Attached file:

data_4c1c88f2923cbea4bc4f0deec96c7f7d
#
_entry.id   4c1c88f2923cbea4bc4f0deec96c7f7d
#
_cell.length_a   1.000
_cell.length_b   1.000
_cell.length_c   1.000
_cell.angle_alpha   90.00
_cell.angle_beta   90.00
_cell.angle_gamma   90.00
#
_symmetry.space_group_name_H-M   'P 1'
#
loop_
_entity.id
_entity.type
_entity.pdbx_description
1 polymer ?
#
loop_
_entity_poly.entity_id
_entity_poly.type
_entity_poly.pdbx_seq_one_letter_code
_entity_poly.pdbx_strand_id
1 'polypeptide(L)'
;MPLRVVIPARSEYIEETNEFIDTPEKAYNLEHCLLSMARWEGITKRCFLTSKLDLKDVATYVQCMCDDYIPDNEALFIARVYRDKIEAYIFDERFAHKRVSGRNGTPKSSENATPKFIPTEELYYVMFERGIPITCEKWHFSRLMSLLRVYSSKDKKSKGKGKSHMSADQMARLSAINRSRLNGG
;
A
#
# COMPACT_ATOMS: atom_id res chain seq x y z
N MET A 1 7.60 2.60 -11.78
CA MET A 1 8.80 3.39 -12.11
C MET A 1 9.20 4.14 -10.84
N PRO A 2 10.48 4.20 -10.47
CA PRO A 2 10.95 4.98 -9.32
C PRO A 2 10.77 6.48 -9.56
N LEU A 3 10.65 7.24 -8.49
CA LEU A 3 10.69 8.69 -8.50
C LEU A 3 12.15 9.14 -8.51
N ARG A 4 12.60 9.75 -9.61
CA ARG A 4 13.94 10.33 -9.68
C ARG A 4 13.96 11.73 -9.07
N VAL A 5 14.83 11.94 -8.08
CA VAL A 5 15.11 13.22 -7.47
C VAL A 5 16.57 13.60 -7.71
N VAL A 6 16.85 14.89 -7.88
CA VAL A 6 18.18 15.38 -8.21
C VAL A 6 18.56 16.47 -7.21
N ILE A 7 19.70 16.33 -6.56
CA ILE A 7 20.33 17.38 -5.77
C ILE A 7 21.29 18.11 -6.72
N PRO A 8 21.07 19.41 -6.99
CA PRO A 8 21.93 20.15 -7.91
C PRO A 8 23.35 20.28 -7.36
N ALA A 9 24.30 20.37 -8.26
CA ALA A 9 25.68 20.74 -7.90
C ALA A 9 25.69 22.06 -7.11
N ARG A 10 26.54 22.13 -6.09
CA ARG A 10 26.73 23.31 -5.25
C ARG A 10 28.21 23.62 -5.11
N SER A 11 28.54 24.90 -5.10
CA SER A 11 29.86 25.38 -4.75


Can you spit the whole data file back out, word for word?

data_4c1c88f2923cbea4bc4f0deec96c7f7d
#
_entry.id   4c1c88f2923cbea4bc4f0deec96c7f7d
#
_cell.length_a   1.000
_cell.length_b   1.000
_cell.length_c   1.000
_cell.angle_alpha   90.00
_cell.angle_beta   90.00
_cell.angle_gamma   90.00
#
_symmetry.space_group_name_H-M   'P 1'
#
loop_
_entity.id
_entity.type
_entity.pdbx_description
1 polymer ?
#
loop_
_entity_poly.entity_id
_entity_poly.type
_entity_poly.pdbx_seq_one_letter_code
_entity_poly.pdbx_strand_id
1 'polypeptide(L)'
;MPLRVVIPARSEYIEETNEFIDTPEKAYNLEHCLLSMARWEGITKRCFLTSKLDLKDVATYVQCMCDDYIPDNEALFIARVYRDKIEAYIFDERFAHKRVSGRNGTPKSSENATPKFIPTEELYYVMFERGIPITCEKWHFSRLMSLLRVYSSKDKKSKGKGKSHMSADQMARLSAINRSRLNGG
;
A
#
# COMPACT_ATOMS: atom_id res chain seq x y z
N MET A 1 7.60 2.60 -11.78
CA MET A 1 8.80 3.39 -12.11
C MET A 1 9.20 4.14 -10.84
N PRO A 2 10.48 4.20 -10.47
CA PRO A 2 10.95 4.98 -9.32
C PRO A 2 10.77 6.48 -9.56
N LEU A 3 10.65 7.24 -8.49
CA LEU A 3 10.69 8.69 -8.50
C LEU A 3 12.15 9.14 -8.51
N ARG A 4 12.60 9.75 -9.61
CA ARG A 4 13.94 10.33 -9.68
C ARG A 4 13.96 11.73 -9.07
N VAL A 5 14.83 11.94 -8.08
CA VAL A 5 15.11 13.22 -7.47
C VAL A 5 16.57 13.60 -7.71
N VAL A 6 16.85 14.89 -7.88
CA VAL A 6 18.18 15.38 -8.21
C VAL A 6 18.56 16.47 -7.21
N ILE A 7 19.70 16.33 -6.56
CA ILE A 7 20.33 17.38 -5.77
C ILE A 7 21.29 18.11 -6.72
N PRO A 8 21.07 19.41 -6.99
CA PRO A 8 21.93 20.15 -7.91
C PRO A 8 23.35 20.28 -7.36
N ALA A 9 24.30 20.37 -8.26
CA ALA A 9 25.68 20.74 -7.90
C ALA A 9 25.69 22.06 -7.11
N ARG A 10 26.54 22.13 -6.09
CA ARG A 10 26.73 23.31 -5.25
C ARG A 10 28.21 23.62 -5.11
N SER A 11 28.54 24.90 -5.10
CA SER A 11 29.86 25.38 -4.75